FAMILY LAW (CHILD SUPPORT, MOTHER WAS ENTITLED TO A RECOMMENDATION ON INCARCERATION FROM THE SUPPORT MAGISTRATE WITHIN FIVE DAYS OF THE FINDING HUSBAND WAS IN WILLFUL VIOLATION OF THE SUPPORT ORDER, BECAUSE NO RECOMMENDATION WAS MADE, MOTHER WAS EFFECTIVELY DENIED THE ABILITY TO OBJECT OR APPEAL (FIRST DEPT))/CHILD SUPPORT (FAMILY LAW, MOTHER WAS ENTITLED TO A RECOMMENDATION ON INCARCERATION FROM THE SUPPORT MAGISTRATE WITHIN FIVE DAYS OF THE FINDING HUSBAND WAS IN WILLFUL VIOLATION OF THE SUPPORT ORDER, BECAUSE NO RECOMMENDATION WAS MADE, MOTHER WAS EFFECTIVELY DENIED THE ABILITY TO OBJECT OR APPEAL (FIRST DEPT))/SUPPORT MAGISTRATE (INCARCERATION, MOTHER WAS ENTITLED TO A RECOMMENDATION ON INCARCERATION FROM THE SUPPORT MAGISTRATE WITHIN FIVE DAYS OF THE FINDING HUSBAND WAS IN WILLFUL VIOLATION OF THE SUPPORT ORDER, BECAUSE NO RECOMMENDATION WAS MADE, MOTHER WAS EFFECTIVELY DENIED THE ABILITY TO OBJECT OR APPEAL (FIRST DEPT))/APPEALS (FAMILY LAW, CHILD SUPPORT, INCARCERATION, MOTHER WAS ENTITLED TO A RECOMMENDATION ON INCARCERATION FROM THE SUPPORT MAGISTRATE WITHIN FIVE DAYS OF THE FINDING HUSBAND WAS IN WILLFUL VIOLATION OF THE SUPPORT ORDER, BECAUSE NO RECOMMENDATION WAS MADE, MOTHER WAS EFFECTIVELY DENIED THE ABILITY TO OBJECT OR APPEAL (FIRST DEPT))

 

 

FAMILY LAW, IMMIGRATION LAW.

MOTHER'S IMMIGRATION STATUS DID NOT AFFECT HER STATUS AS A DOMICILIARY OF NEW YORK, HER GUARDIANSHIP PETITIONS SHOULD NOT HAVE BEEN DENIED, FAMILY COURT SHOULD HAVE MADE THE FINDINGS NECESSARY TO ALLOW HER CHILDREN TO APPLY FOR SPECIAL IMMIGRANT JUVENILE STATUS (SIJS) (SECOND DEPT).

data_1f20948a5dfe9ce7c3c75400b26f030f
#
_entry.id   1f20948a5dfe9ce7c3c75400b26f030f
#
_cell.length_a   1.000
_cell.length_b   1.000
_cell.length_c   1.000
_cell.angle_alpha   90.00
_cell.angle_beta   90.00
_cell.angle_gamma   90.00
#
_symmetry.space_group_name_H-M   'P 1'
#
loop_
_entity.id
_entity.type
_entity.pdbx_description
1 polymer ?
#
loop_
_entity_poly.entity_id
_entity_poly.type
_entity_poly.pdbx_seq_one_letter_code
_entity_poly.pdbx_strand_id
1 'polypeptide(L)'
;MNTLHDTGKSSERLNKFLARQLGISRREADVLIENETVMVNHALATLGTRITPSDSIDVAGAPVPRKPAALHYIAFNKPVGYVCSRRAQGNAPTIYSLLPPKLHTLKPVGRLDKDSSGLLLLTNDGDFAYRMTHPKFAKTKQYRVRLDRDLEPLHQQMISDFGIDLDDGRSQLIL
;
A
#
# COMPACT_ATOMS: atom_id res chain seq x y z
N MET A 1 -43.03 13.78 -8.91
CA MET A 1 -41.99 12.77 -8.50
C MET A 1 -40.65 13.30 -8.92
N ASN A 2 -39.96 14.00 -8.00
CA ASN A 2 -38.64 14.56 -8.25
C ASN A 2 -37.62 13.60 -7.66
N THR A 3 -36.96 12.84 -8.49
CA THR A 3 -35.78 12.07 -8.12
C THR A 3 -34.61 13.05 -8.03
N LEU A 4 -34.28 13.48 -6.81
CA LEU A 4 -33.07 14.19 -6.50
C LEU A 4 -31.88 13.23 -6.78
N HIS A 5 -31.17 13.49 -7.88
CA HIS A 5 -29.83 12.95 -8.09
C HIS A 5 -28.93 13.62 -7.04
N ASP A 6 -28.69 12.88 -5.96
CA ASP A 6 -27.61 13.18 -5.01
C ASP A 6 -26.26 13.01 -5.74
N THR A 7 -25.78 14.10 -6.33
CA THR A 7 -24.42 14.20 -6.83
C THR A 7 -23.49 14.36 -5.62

The Second Department, reversing Family Court, determined mother's immigration status did not prevent her from being appointed guardian of her children and Family Court should have made the findings necessary for the children to apply for special immigrant juvenile states (SIJS):

Family Court improperly dismissed the guardianship petitions. Contrary to the court's determination, the mother was not required to demonstrate that she has "legal status in this country" or had taken steps to obtain such status to qualify as a guardian. "[D]omicile means living in [a] locality with intent to make it a fixed and permanent home" ... . An individual's lack of lawful status in the United States is "immaterial to the issue of his [or her] domicile and, therefore, his [or her] eligibility to receive letters [of guardianship]"... . Here, notwithstanding the mother's immigration status, the record demonstrates her intent to permanently reside in New York State. Thus, the mother cannot be deemed a "non-domiciliary alien" who is ineligible to receive letters of guardianship ... . ...

Furthermore, the Family Court should have granted the children's motions for the issuance of an order making the requisite declaration and specific findings so as to enable them to petition for SIJS. Matter of Alan S. M. C., 2018 NY Slip Op 02459, Second Dept 4-11-18